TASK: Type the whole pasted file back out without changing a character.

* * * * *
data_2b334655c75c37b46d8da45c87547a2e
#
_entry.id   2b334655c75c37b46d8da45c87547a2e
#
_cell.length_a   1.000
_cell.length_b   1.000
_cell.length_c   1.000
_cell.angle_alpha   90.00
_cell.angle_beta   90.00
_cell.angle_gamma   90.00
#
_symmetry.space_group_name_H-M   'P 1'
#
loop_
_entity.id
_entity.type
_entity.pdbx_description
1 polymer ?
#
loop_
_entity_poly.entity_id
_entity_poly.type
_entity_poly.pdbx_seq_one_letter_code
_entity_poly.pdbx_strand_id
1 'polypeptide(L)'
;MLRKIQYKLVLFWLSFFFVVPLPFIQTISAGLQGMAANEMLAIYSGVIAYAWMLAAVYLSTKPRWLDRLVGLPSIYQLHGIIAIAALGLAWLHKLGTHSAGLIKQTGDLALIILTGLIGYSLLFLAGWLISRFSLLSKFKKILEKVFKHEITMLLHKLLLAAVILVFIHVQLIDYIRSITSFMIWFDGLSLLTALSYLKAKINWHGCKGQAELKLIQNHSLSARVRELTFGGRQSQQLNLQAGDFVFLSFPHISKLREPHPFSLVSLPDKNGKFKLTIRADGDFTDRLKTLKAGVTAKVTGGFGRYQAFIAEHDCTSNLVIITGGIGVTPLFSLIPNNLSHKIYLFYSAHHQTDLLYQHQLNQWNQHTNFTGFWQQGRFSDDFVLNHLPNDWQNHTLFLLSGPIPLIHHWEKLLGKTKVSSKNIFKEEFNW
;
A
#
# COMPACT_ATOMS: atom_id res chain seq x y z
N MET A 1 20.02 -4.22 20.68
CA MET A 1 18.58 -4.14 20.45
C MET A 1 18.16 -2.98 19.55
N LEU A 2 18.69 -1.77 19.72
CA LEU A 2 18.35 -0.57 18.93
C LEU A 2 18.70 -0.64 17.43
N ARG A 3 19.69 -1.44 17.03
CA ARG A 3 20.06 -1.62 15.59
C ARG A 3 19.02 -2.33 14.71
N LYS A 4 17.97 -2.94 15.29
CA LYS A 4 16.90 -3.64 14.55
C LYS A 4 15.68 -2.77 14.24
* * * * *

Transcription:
data_2b334655c75c37b46d8da45c87547a2e
#
_entry.id   2b334655c75c37b46d8da45c87547a2e
#
_cell.length_a   1.000
_cell.length_b   1.000
_cell.length_c   1.000
_cell.angle_alpha   90.00
_cell.angle_beta   90.00
_cell.angle_gamma   90.00
#
_symmetry.space_group_name_H-M   'P 1'
#
loop_
_entity.id
_entity.type
_entity.pdbx_description
1 polymer ?
#
loop_
_entity_poly.entity_id
_entity_poly.type
_entity_poly.pdbx_seq_one_letter_code
_entity_poly.pdbx_strand_id
1 'polypeptide(L)'
;MLRKIQYKLVLFWLSFFFVVPLPFIQTISAGLQGMAANEMLAIYSGVIAYAWMLAAVYLSTKPRWLDRLVGLPSIYQLHGIIAIAALGLAWLHKLGTHSAGLIKQTGDLALIILTGLIGYSLLFLAGWLISRFSLLSKFKKILEKVFKHEITMLLHKLLLAAVILVFIHVQLIDYIRSITSFMIWFDGLSLLTALSYLKAKINWHGCKGQAELKLIQNHSLSARVRELTFGGRQSQQLNLQAGDFVFLSFPHISKLREPHPFSLVSLPDKNGKFKLTIRADGDFTDRLKTLKAGVTAKVTGGFGRYQAFIAEHDCTSNLVIITGGIGVTPLFSLIPNNLSHKIYLFYSAHHQTDLLYQHQLNQWNQHTNFTGFWQQGRFSDDFVLNHLPNDWQNHTLFLLSGPIPLIHHWEKLLGKTKVSSKNIFKEEFNW
;
A
#
# COMPACT_ATOMS: atom_id res chain seq x y z
N MET A 1 20.02 -4.22 20.68
CA MET A 1 18.58 -4.14 20.45
C MET A 1 18.16 -2.98 19.55
N LEU A 2 18.69 -1.77 19.72
CA LEU A 2 18.35 -0.57 18.93
C LEU A 2 18.70 -0.64 17.43
N ARG A 3 19.69 -1.44 17.03
CA ARG A 3 20.06 -1.62 15.59
C ARG A 3 19.02 -2.33 14.71
N LYS A 4 17.97 -2.94 15.29
CA LYS A 4 16.90 -3.64 14.55
C LYS A 4 15.68 -2.77 14.24